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In early 1991, growers at CÔTE-RÔTIE started to speak warmly of their 1990 vintage, which was backed up by my early tasting of the wine from cask. It was MARIUS GENTAZ DERVIEUX who commented to me that it reminded him of 1947. The only 1947 I had tried before then was the ALBERT DERVIEUX CÔTE-RÔTIE, ALBERT being the brother of MARIUS’ wife. ALBERT had kept bottles of 1947 to celebrate the birth year of his daughter CHRISTIANE, who is now MADAME ROSTAING, the wife of RENÉ, and the spitting image of her father.

As the proud possessor of the magnificent 1947 VOUVRAY LE HAUT-LIEU made by GASTON HUET, I thought I would call him, and ask for his recollections on the vintage. His story was a powerful one. GASTON had walked and hitch-hiked home from his prison camp in Eastern Europe, and become the Mayor of VOUVRAY in the LOIRE.

“Well,” he told me, “of course I remember 1947. It was the year when it was so hot that I took to sleeping on the lawn of my garden.” I asked him if he realised at the time that a legendary vintage was on his hands. As a completely self-effacing veteran, his answer was that he had been very happy with the harvest, no more than that. But then he added a comment that has stuck with me for the rest of my life.

“You know, MONSIEUR,” he said, “1947 was an important year. It was the first time that we thought that Nature was capable, once more, of giving us des jolies choses. The abundance of the year cheered us up, and we started to realise, for the first time since the War, that life could perhaps come back to normal.”

The symbolism of this vintage, best known for the remarkable CHÂTEAU CHEVAL BLANC from SAINT-ÉMILION, returned to me recently. I was visiting the DOMAINE DE ROSIERS at CÔTE-RÔTIE, a low profile family affair with around eight hectares. I have known ANDRÉ DREVON, then his son LOUIS, and now LOUIS’ nephew MAXIME – three generations.

I was there to taste the recent vintages, 2016 to 2019, and was duly doing that with LOUIS and MAXIME. We exchanged comments while doing so, as is my wont, and at some stage I encountered a wine whose good balance reminded me of 1985. I told them so.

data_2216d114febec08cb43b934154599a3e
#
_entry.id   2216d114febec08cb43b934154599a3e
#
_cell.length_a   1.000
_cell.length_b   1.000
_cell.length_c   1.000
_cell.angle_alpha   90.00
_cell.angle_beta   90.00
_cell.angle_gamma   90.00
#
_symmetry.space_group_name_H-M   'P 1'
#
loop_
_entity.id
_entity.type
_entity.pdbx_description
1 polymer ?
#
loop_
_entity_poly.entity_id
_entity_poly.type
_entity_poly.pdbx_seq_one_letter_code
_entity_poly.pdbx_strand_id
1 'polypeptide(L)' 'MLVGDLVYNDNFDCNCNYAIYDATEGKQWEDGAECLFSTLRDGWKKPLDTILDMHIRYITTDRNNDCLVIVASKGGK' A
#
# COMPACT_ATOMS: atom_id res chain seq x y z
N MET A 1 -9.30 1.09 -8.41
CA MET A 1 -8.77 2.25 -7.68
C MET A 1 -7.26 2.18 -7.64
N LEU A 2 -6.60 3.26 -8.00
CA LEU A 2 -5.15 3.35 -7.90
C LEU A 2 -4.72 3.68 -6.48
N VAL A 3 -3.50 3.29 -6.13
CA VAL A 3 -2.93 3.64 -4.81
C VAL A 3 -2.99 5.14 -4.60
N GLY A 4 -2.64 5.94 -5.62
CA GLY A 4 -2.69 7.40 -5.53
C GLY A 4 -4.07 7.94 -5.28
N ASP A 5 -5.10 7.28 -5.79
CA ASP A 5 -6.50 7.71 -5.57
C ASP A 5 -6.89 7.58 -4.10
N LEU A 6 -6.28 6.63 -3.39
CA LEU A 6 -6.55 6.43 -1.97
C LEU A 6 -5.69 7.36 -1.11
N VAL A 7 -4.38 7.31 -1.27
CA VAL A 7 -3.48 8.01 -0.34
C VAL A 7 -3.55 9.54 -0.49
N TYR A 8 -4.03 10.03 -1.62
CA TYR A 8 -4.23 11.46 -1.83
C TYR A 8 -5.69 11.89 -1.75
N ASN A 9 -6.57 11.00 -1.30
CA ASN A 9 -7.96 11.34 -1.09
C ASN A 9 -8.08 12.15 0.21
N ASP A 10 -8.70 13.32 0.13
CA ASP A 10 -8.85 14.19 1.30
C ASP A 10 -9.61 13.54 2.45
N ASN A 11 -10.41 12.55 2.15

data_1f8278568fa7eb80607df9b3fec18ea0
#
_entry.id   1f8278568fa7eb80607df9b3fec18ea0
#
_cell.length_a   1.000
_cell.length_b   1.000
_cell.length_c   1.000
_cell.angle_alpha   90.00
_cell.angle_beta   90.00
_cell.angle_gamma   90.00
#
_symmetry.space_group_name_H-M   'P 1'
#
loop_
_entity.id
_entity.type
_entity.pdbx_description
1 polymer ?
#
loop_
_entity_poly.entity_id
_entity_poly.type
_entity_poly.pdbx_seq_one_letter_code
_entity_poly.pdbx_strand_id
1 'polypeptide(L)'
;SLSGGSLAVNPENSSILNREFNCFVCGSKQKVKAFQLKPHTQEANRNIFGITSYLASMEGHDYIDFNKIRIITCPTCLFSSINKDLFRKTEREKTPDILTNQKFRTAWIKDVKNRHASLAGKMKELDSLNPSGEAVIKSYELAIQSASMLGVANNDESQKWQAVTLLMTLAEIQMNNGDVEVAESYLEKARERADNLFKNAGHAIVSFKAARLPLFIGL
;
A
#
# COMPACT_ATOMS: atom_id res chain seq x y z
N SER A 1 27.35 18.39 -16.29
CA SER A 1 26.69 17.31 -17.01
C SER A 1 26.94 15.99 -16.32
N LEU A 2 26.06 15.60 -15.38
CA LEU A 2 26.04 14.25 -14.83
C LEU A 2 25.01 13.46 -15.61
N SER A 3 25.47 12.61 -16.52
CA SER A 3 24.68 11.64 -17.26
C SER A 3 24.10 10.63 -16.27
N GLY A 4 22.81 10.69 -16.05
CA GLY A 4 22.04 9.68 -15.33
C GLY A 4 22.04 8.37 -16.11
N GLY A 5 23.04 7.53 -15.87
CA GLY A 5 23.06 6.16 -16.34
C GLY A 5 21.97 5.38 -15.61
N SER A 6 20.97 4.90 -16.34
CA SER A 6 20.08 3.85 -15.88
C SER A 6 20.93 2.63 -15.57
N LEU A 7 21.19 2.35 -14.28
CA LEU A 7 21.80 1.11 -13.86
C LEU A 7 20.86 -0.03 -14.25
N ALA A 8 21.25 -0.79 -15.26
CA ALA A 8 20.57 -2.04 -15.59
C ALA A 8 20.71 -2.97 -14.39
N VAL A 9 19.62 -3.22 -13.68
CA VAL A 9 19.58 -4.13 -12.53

As we neared the end of the recent vintages, a bottle was produced from the cellar, and opened, and offered to me. It was their 1985. This was a delightful surprise; it was tremendous, a bouquet that was full of running, the balance great, exactly as I remembered it, giving an elegant, effortless wine, detail in the tannins, the adjectives “wonderful” and “wicked” scratched in my trusty Rhodia 14 notebook.

Then another bottle appeared, covered in black, furry cellar matter, no label this time; it was placed in a wooden cradle, and MAXIME got to work to clear access to the cork. My heart skipped a beat or two in anticipation.

The cork was largely in good shape, enough for the wine to be clear of it when poured. I was presented with a glass, and off I went into new territories of tasting delight. For it was a 1947, and yet was as bright and vibrant a wine as you could imagine at even a quarter of its age. The colour was unbelievable – ruby, hints of red, absolutely no brick in it. Quite remarkable.

The bouquet was on what is termed a PINOTE trail [ça Pinote], when the SYRAH takes after the PINOT NOIR; this can happen with mature HERMITAGE, the J-L CHAVE being an example, or occasionally with CHÂTEAUNEUF-DU-PAPE; generally I associate it with a balanced vintage whose summer was not in excess. A recent CHÂTEAUNEUF in that vein, which is notably stylish, has been the 2014 CLOS DES PAPES. The aromas accompanying the PINOT effect were serene, floral, fresh, spiced.

The palate still held sun in its stylish gras richness, and was precise, clear, the finish mineral. There was unbelievable detail on the second half, and it bore the noble silken feel of sève [sap] of old vines. It was a stunner, a total delight.

At the time, the DREVON family lived from what is called MARAÎCHAGE, mixed market gardening, with apricots, cardoons, chard, summer vegetables, and a few vines. 1947 was the wedding year of grandfather ANDRÉ DREVON, which is why several of these oldest bottles in the cellar have existed until this day.

The harvest of its SERINE came from vines on the CÔTE BAUDIN that were planted in the 1910s, the vineyard taken out and re-planted by ANDRÉ in 1982-83. Vinification was with whole bunches, as was the custom of the day, and raising was in old 228-litre oak casks for three years. LOUIS recounted that there had been three casks, two of which were sold to the newly established merchant ETIENNE GUIGAL, who had worked chez VIDAL-FLEURY before setting up his business ETS GUIGAL the year before, in 1946. The third cask was for family consumption. Now I was being allowed to delve into this family secret, this family heirloom.

The bottle of 1947 was the response of LOUIS and MAXIME to hearing the dreadfully sad news of the passing of my wife FIONA, of peritonitis, after a wrong diagnosis, at home. As an act of friendship, it was supreme. As an act of hope for the future, it was untouchable.